Sec.4. All the partners must unite in suing and being sued. One who should conceal his name so as not to be known when the debt is contracted, may be sued when discovered to be a partner, if he shares in the profits of the trade.
Sec.5. A partner cannot sell his interest to another person, who is to take his place in the partnership, without the consent of all the partners: nor can a partner, without such consent, withdraw when he pleases, and dissolve the partnership, except in cases in which the partnership is without any definite term. A partnership is dissolved by the death, insanity, bankruptcy, or other inability of one of the parties.
Sec.6. When a partnership is dissolved by the withdrawal of any of the partners, notice of dissolution ought to be duly published, or a firm may be bound by a contract made by one partner in the usual course of business and in the name of the firm, with a person who contracted on the faith of the partnership, and who had no notice of the dissolution. The same notice is necessary to protect a retiring partner from continued responsibility. And even if due notice is given, yet, if he willingly suffers his name to continue in the firm, or in the title of the firm over the door of the shop or store, he may in certain cases be liable.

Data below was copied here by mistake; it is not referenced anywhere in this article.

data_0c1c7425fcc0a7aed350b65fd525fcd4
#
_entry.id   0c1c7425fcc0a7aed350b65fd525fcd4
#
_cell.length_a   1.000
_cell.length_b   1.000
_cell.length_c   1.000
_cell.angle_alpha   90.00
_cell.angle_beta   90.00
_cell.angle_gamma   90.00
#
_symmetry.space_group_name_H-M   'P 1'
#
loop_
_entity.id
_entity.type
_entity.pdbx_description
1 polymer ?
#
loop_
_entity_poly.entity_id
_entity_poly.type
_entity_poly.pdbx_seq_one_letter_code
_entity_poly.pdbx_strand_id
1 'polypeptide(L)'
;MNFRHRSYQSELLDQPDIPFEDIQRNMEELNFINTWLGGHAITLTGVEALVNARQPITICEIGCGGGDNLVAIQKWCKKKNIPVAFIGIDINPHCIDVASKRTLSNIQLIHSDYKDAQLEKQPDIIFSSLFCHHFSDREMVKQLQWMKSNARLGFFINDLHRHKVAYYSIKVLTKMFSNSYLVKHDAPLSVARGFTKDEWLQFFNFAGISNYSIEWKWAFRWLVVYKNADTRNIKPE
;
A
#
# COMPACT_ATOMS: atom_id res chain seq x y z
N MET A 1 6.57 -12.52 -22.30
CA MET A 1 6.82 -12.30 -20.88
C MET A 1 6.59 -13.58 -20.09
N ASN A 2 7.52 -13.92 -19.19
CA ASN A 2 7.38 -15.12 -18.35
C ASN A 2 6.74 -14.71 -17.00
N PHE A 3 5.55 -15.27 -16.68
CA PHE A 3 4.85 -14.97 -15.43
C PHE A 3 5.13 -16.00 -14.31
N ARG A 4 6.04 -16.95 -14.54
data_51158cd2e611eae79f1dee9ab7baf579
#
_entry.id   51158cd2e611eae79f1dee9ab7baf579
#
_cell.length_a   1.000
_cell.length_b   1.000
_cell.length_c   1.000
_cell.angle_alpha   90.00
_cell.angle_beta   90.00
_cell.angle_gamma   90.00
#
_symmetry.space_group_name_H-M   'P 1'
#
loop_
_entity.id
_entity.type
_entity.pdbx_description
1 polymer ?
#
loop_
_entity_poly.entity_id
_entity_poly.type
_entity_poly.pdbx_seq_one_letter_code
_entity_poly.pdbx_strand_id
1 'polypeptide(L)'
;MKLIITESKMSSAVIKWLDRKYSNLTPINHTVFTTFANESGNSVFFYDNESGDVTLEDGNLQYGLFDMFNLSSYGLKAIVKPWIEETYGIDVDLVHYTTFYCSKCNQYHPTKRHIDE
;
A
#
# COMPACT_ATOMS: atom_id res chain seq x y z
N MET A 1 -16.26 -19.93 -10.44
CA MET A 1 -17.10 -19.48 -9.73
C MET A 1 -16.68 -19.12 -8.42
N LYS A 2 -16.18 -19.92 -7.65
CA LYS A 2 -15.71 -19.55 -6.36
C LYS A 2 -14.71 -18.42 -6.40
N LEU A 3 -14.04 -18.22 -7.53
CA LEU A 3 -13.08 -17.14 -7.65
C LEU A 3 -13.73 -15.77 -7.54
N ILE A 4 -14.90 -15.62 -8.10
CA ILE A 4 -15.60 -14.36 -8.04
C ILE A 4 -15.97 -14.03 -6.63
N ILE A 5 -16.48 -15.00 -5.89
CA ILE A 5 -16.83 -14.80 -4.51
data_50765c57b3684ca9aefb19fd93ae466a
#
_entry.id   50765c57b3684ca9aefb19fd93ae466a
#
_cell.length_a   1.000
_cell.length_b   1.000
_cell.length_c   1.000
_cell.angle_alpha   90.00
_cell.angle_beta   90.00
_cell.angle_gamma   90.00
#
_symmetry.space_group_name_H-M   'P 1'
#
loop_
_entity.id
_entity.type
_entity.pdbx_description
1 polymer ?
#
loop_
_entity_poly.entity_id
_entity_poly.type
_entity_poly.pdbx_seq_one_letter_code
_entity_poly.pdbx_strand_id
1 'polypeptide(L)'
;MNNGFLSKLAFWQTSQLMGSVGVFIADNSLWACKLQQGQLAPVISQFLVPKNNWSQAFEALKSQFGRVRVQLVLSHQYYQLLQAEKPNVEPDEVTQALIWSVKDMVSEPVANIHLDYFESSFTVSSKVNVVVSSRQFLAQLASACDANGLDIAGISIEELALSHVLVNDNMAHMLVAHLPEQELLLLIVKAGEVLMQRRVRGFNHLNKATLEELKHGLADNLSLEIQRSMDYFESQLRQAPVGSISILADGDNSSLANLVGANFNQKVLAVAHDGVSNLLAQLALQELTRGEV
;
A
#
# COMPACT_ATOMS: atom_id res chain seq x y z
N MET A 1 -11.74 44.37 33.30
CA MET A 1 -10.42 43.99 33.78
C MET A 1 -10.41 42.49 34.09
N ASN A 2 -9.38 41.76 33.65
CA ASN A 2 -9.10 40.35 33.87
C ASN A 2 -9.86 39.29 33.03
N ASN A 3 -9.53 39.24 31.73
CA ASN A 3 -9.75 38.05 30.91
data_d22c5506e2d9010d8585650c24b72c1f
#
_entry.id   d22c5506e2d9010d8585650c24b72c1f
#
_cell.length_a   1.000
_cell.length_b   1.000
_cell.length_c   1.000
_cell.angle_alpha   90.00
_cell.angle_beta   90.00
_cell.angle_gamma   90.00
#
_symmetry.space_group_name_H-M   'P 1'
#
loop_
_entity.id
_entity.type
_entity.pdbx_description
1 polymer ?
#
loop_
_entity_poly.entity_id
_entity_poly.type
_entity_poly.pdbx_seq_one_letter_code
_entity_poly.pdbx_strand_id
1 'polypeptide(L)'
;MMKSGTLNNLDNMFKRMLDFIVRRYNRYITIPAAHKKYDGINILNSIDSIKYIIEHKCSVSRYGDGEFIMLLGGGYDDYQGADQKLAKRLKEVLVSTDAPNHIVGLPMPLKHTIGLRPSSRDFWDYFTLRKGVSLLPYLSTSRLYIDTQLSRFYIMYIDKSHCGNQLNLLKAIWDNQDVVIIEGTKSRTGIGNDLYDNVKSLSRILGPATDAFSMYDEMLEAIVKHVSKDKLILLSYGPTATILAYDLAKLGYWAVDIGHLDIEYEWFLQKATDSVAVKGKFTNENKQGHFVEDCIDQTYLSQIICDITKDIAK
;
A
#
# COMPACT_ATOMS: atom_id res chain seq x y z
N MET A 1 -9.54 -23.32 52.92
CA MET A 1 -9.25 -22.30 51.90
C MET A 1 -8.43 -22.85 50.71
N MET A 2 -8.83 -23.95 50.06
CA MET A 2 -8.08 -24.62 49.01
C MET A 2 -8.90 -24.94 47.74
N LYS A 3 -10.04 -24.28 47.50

Sec.7. In some of the states, a partnership may be formed by a number of persons, some of whom are to be responsible only to a limited amount; and their names are not to be used in the firm. Before a partnership of this kind can do business, a writing and certificate signed by the parties stating the terms of partnership, and the amount for which the special partners (as they are called) are to be responsible must be recorded. The terms of partnership must also be published in a newspaper.
Sec.8. In these limited partnerships, as they are termed, the special partners are liable only to the amount stated in the terms of partnership. The other partners, called general partners, whose names only are used, and who transact the business, are liable for all the debts contracted, as in ordinary partnerships. If such partnership is to be dissolved by act of the parties before the expiration of the term for which it is formed, notice of dissolution must be filed and recorded, and published in a newspaper. Such is the law in the state of New York; and it is presumed to agree, in its most essential provisions, with the laws of the other states in which these partnerships are authorized.
Sec.1. A promissory note is a written promise to pay a specified sum at a certain time, to a person named, or to his order, or to the bearer. A common form of a note is the following:
$100. Albany, June 9, 1859.
Three months after date,
I promise to pay to James Smith, or
bearer, one hundred dollars, value received.